The first five silicides in Table 1 are referred to as "higher silicides", because they have the maximum silicon content within the corresponding system. With the exception of CrSi2, which crystallizes in a hexagonal structure, all other silicides have crystal structures that are either tetragonal or a slight variant of a tetragonal structure. All of these silicides have high anisotropies of the Seebeck coefficient, making them viable candidates for use in anisotropic thermoelectric generators. As these materials have very large temperature intervals of this anisotropy, they can be used in sensors with high dynamic ranges. Interestingly, in ReSi1.75, the anisotropy of Seebeck coefficient is very large; and, in one sample it was found that S was positive, whereas it was negative in another sample, where the direction of the measurement was along the axis of the highest symmetry. These types of applications require each sample to include two Seebeck coefficients with opposite signs, operating in different directions.

The last two silicides in Table 1 crystallize in a cubic structure. CoSi is almost a semimetal, which allows its use as a contact layer in thermoelectric generators. Cobalt monosilicide has one of the highest power factors of all thermoelectric materials (N = S2σ) but a lower overall thermoelectric figure of merit (Figure 2 and Figure 3). Two other silicide materials also have very high power factors. The first is a solid solution of Mg2Si (Aldrich Prod. No. 343196) and Mg2Sn, which has N ~ 45 W/(mK2) at 600 K; the other is CrSi2, produced by the synthesis of micron scale powders. In the case of CrSi2, there is some anisotropy of power factor.

Power factor of some silicide

Figure 2. Power factor of some silicides.

 

Thermoelectric figure of merit of some silicides

Figure 3. Thermoelectric figure of merit of some silicides.

 

Interest in the use of chromium disilicide started following an attempt to produce the silicide by high-temperature flux growth in molten tin.3 Needles formed by this method retained tin within their structure. After etching the tin, the final product contained channels with internal diameters of approximately 100 μm (Figure 4). The structural anisotropy is reflected within the varying properties between parallel and perpendicular directions.

SEM micrograph of CrSi2 tubes obtained from flux growth in molten tin illustrating the hollow interior

Figure 4. SEM micrograph of CrSi2 tubes obtained from flux growth in molten tin illustrating the hollow interior.

 

The most efficient thermoelectric material among all transition metal silicides is higher manganese silicide. It has a figure of merit significantly lower than that of Mg2Si-based materials, but is still in the region of ZT ~ 0.9 at 870 K. The best material has to be doped in a complex manner to produce the highest value for figure of merit. The material must contain at least three dopants: one to reduce thermal conductivity, one to optimize the crystalline lattice, and another to optimize the charge carrier density. In an idealized response, the material will have the characteristics shown in Figure 3 for Mg2(Si,Sn). In comparison with Mg2Si-based materials, higher manganese silicide has greater mechanical and chemical strength, which allows its use in air and aggressive media with a limited amount of protection.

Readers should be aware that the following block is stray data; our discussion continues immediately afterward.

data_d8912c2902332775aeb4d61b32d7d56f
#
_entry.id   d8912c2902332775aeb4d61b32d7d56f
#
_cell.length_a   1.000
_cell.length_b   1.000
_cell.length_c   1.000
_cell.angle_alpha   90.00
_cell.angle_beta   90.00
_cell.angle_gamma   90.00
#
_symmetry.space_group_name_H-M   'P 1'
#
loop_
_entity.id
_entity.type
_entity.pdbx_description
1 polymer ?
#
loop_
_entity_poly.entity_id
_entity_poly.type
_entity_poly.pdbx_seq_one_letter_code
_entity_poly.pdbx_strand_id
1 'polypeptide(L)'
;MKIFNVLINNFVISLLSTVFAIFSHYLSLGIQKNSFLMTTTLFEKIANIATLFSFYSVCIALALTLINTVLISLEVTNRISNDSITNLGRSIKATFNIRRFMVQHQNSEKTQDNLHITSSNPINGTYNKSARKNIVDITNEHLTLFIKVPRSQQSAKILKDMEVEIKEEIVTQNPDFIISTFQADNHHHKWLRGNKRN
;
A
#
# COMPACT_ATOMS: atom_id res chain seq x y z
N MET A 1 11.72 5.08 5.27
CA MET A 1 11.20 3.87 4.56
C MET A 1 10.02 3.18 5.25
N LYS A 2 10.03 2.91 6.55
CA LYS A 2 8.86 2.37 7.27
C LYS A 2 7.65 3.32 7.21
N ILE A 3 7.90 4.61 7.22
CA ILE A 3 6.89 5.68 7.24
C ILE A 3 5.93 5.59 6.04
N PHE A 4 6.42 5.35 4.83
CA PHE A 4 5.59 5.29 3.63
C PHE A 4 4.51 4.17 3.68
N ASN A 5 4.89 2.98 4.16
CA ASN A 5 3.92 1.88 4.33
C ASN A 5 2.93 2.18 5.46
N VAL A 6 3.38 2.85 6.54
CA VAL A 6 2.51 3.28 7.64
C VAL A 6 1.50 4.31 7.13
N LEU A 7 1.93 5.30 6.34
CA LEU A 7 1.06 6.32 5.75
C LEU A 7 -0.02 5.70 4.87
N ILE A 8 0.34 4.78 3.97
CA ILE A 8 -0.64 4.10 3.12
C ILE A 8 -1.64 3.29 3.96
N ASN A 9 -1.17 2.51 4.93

Solid Solutions Based on Mg2Si

The other silicon-based materials are the solid solutions of Mg2Si and Mg2Sn.10 These materials have high thermal conductivities (κ, in W/(m⋅K); 8.36 Mg2Si and 6.97 Mg2Sn) but, in solid solutions, even 10% of the other component reduces thermal conductivity by a significant margin. The conduction band of these compounds consists of two subbands located in the X-point of the Brillouin zone. The lower band of Mg2Si consists of the states of Si, whereas the lower band of Mg2Sn consists of the Mg states. The change of position of the sub-bands allows for an increased density of states in the conduction band. There are therefore two mechanisms to increase the figure of merit in solid solutions based on Mg2Si and Mg2Sn. It is possible to reduce the thermal conductivity and, within the region of lower thermal conductivity, to find the optimum position of the sub-bands.

There are two optimum impurities which allow control of the charge carrier density—Bi and Sb. Both impurities work well to optimize the density, but the mechanical properties of material doped with Bi are slightly better. As shown in Figure 5, the results of the present study are very similar to those previously reported by Isoda et al.12,13 and Zhang et al.14

Figures of merit for solid solutions of Mg2Si and Mg2Sn

Figure 5. Figures of merit for solid solutions of Mg2Si and Mg2Sn. 1) Mg2Si0.4Sn0.6 <Sb>;10 2) Mg2Si0.4Sn0.6 <Bi>;10 3) Mg2Si0.36Ge0.04Sn0.6;10 4) Mg2Si0.5Sn0.5;12 5) Mg2Si0.5Sn0.5;13 6)Mg2Si0.4Sn0.6.14

 

In this system, it is difficult to produce a p-type material with a ZT > 0.5,4 due to the position of the valence band in the Γ-point of the Brillouin zone and a relatively low energy gap in Mg2Sn.

Conclusions

Thermoelectrical research could benefit greatly from a single rule to determine the most appropriate material for a given application. Unfortunately, no such method exists, so all cases require examination of the interactions between many parameters, and it is not always possible to determine the optimal material constituents.

As shown above, the higher transition metal silicides are very well-suited for anisotropic thermoelectric conversion. Essential anisotropy of Seebeck coefficient, together with good mechanical properties, allows production of reliable anisotropic thermoelectric converters.

For traditional thermoelectric modules, the situation is different. There is no coupling of the materials that have high ZT values for both signs. In this case, it is necessary to produce a thermoelectric generator comprising significantly different materials that may result in the device having low reliability.

Materials

     

References